UK: Remembering Our Grandparents on D-Day – 78-Years On! (6.6.2022)

If Our Grandparents Did Not Survive the Anti-Fascist Wars of the 1930s and 1940s – We Would Not Be Here!

Master Chan Tin Sang (1924-1993) fought in the People’s Militia in Hong Kong! Between 1941-1945, the Hakka Chinese people of the New Territories Area lost an estimated 10,000 men, women and children fighting the ‘fascist’ Imperial Japanese Army (with ALL Chinese people suffering regardless of their ethnic origin)! A large proportion of these deaths were due to mass rape, torture and mass executions! As the Colonial British Authorities would not ‘arm’ the indigenous Chinese population of Hong Kong, (for fear of anti-imperial uprisings), all the Chinese people had to resist with their minds and bodies, as well as traditional gongfu weaponry! Only gradually were modern weapons acquired, quite often from the dead bodies of brave British soldiers who had tried to stop the Japanese (often young ‘White’ men from the UK and soldiers from India), and from the bodies of killed Japanese soldiers (including the Samurai-swords carried by the aristocratic Officers)! The People’s Militia of Hong Kong was armed, fed and led by the Communist Party of China (CPC) – which withdrew from the area when the British Forces returned in 1945 so as not to pointlessly ‘clash’ with an anti-fascist ally (as Britain, China and the USSR were allies at the time). Master Chan Tin Sang migrated to the UK in 1956 to economically better the conditions of his family.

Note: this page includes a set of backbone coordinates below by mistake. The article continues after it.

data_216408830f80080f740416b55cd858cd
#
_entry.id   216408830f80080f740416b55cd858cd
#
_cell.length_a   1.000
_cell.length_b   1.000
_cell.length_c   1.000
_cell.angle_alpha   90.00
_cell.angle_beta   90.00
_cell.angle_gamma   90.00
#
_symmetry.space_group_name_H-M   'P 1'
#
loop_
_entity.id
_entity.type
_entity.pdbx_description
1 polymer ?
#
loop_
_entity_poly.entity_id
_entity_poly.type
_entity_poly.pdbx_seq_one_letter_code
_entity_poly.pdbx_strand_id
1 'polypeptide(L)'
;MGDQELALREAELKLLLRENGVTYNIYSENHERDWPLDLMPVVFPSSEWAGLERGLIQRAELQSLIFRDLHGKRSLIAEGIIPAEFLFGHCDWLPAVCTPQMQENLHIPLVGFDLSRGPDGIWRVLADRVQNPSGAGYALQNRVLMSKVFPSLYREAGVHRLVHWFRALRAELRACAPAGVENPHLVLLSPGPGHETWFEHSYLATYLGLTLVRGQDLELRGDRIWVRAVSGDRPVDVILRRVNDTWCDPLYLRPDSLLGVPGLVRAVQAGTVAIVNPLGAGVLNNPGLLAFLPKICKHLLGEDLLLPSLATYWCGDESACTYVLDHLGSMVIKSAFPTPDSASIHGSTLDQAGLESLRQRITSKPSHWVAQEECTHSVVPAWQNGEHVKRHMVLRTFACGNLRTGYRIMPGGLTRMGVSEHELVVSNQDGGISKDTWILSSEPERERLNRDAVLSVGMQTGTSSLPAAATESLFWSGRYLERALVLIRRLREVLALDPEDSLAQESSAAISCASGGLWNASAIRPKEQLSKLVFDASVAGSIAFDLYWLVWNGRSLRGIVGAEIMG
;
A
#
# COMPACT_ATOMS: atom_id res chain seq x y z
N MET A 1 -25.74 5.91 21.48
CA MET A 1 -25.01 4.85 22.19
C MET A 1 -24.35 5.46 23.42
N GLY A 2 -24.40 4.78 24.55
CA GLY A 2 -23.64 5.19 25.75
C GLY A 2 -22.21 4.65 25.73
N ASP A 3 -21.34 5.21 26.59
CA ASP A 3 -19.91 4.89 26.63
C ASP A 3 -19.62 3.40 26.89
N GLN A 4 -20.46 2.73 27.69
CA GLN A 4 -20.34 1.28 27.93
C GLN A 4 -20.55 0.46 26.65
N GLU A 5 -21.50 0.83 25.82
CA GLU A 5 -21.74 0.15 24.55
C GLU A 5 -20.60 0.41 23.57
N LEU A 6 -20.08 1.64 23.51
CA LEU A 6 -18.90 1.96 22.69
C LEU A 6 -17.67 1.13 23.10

Arthur James Gibson [1911-1997] was a Sailor in the Royal Navy Patrol Service and served in the North Atlantic between 1942-1946 – on the Minesweeper HMS Beaumaris Castle! He was responsible for keeping the sea-lanes ‘open’ and ‘free’ of Nazi German mines so that British and Allied shipping could safely sail for waters around North Scotland! Much of this very dangerous work involved escorting the Russian Arctic Convoys for part of their incredibly dangerous task of conveying of vital war materials to the British Ally of the Soviet Union! For nearly everyday of his War Service, Arthur Gibson was ‘in theatre’ and subject to enemy action without any respite!

Alfred Gregory Wyles (1916-1976)  was a Private Soldier in an anti-tank unit serving in the 1st Buckinghamshire Battalion of the Territorial Oxford and Buckinghamshire Light Infantry (not to be confused with the ‘Professional’ Ox and Bucks Light Infantry which would land around three-weeks later) which landed on Sword Beach on the morning of June 6th, 1944! Despite terrible casualties inflicted by the Nazi German defenders, these working-class men fought their way in-land to relieve the men of D Company of the 2nd Battalion of the Ox and Bucks light Infantry which had been landed by wooden gliders in the early hours of June 6th, 1944, on and around the canal system of Cain! As far as I am aware, my paternal grandfather trained in and around the canal system of the City of Exeter due to its similarity. He was a sharp-shooter and passed onto us a Pegasus Badge worn by the Glider Troops and it is a little unclear how he acquired it. I have been told three stories. The first is that many of the Light Infantry landing on Sword Beach were given these badges to ‘confuse’ the enemy. The second story is that he landed on Sword Beach, fought his way to Cain – and was ‘given’ the badge by grateful survivors that he helped rescue. The third story is that he was part of the Glider-Landed Troops who hit the ground (literally) around 1 am on the morning of June 6th, 1944! For most of my life I knew only the third story – as his partner Gladys Wyles (d. 1992) told me that Alfred was a ‘Commando’ who received extra money as ‘Hazardous Pay’! She said he trained in gliders! When I enquired about this with the MOD I was told that ‘no comment’ could be made! More research is needed!

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